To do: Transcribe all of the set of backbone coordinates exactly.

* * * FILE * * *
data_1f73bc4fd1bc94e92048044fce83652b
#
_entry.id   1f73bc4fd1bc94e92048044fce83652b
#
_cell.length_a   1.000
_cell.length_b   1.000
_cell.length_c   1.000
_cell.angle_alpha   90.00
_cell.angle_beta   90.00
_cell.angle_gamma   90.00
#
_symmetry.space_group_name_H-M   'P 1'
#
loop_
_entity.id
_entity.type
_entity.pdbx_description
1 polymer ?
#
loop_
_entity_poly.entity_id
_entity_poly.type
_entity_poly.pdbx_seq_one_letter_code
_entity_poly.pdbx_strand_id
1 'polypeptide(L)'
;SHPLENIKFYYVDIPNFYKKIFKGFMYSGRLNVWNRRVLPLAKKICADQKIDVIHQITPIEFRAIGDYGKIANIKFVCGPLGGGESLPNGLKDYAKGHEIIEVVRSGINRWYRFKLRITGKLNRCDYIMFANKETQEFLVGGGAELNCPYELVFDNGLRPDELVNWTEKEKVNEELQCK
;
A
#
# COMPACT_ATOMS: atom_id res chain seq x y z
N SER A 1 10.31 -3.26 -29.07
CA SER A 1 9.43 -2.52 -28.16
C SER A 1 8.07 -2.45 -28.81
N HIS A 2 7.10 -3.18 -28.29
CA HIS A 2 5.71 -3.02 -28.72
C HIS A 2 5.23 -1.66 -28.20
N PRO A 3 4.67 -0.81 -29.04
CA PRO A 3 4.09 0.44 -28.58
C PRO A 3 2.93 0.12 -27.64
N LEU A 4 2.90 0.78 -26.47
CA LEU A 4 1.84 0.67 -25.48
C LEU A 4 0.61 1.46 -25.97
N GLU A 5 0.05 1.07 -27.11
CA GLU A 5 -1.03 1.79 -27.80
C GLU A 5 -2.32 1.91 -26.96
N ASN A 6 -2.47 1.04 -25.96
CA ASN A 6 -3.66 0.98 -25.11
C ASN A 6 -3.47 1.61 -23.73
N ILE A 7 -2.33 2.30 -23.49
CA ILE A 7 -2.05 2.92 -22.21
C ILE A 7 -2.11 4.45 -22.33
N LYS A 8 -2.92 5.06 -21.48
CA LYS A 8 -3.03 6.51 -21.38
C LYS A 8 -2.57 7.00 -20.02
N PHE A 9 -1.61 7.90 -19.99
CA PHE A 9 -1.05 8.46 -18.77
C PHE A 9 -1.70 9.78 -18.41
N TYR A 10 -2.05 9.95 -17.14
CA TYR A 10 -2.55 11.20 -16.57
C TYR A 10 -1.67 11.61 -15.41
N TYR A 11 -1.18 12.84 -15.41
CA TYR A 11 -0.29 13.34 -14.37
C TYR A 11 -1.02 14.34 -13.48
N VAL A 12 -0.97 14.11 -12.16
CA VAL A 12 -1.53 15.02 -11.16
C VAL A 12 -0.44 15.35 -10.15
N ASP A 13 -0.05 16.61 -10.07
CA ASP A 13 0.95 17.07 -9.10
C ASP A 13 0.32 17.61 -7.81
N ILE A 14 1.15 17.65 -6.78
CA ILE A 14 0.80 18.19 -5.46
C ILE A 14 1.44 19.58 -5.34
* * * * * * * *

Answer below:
data_1f73bc4fd1bc94e92048044fce83652b
#
_entry.id   1f73bc4fd1bc94e92048044fce83652b
#
_cell.length_a   1.000
_cell.length_b   1.000
_cell.length_c   1.000
_cell.angle_alpha   90.00
_cell.angle_beta   90.00
_cell.angle_gamma   90.00
#
_symmetry.space_group_name_H-M   'P 1'
#
loop_
_entity.id
_entity.type
_entity.pdbx_description
1 polymer ?
#
loop_
_entity_poly.entity_id
_entity_poly.type
_entity_poly.pdbx_seq_one_letter_code
_entity_poly.pdbx_strand_id
1 'polypeptide(L)'
;SHPLENIKFYYVDIPNFYKKIFKGFMYSGRLNVWNRRVLPLAKKICADQKIDVIHQITPIEFRAIGDYGKIANIKFVCGPLGGGESLPNGLKDYAKGHEIIEVVRSGINRWYRFKLRITGKLNRCDYIMFANKETQEFLVGGGAELNCPYELVFDNGLRPDELVNWTEKEKVNEELQCK
;
A
#
# COMPACT_ATOMS: atom_id res chain seq x y z
N SER A 1 10.31 -3.26 -29.07
CA SER A 1 9.43 -2.52 -28.16
C SER A 1 8.07 -2.45 -28.81
N HIS A 2 7.10 -3.18 -28.29
CA HIS A 2 5.71 -3.02 -28.72
C HIS A 2 5.23 -1.66 -28.20
N PRO A 3 4.67 -0.81 -29.04
CA PRO A 3 4.09 0.44 -28.58
C PRO A 3 2.93 0.12 -27.64
N LEU A 4 2.90 0.78 -26.47
CA LEU A 4 1.84 0.67 -25.48
C LEU A 4 0.61 1.46 -25.97
N GLU A 5 0.05 1.07 -27.11
CA GLU A 5 -1.03 1.79 -27.80
C GLU A 5 -2.32 1.91 -26.96
N ASN A 6 -2.47 1.04 -25.96
CA ASN A 6 -3.66 0.98 -25.11
C ASN A 6 -3.47 1.61 -23.73
N ILE A 7 -2.33 2.30 -23.49
CA ILE A 7 -2.05 2.92 -22.21
C ILE A 7 -2.11 4.45 -22.33
N LYS A 8 -2.92 5.06 -21.48
CA LYS A 8 -3.03 6.51 -21.38
C LYS A 8 -2.57 7.00 -20.02
N PHE A 9 -1.61 7.90 -19.99
CA PHE A 9 -1.05 8.46 -18.77
C PHE A 9 -1.70 9.78 -18.41
N TYR A 10 -2.05 9.95 -17.14
CA TYR A 10 -2.55 11.20 -16.57
C TYR A 10 -1.67 11.61 -15.41
N TYR A 11 -1.18 12.84 -15.41
CA TYR A 11 -0.29 13.34 -14.37
C TYR A 11 -1.02 14.34 -13.48
N VAL A 12 -0.97 14.11 -12.16
CA VAL A 12 -1.53 15.02 -11.16
C VAL A 12 -0.44 15.35 -10.15
N ASP A 13 -0.05 16.61 -10.07
CA ASP A 13 0.95 17.07 -9.10
C ASP A 13 0.32 17.61 -7.81
N ILE A 14 1.15 17.65 -6.78
CA ILE A 14 0.80 18.19 -5.46
C ILE A 14 1.44 19.58 -5.34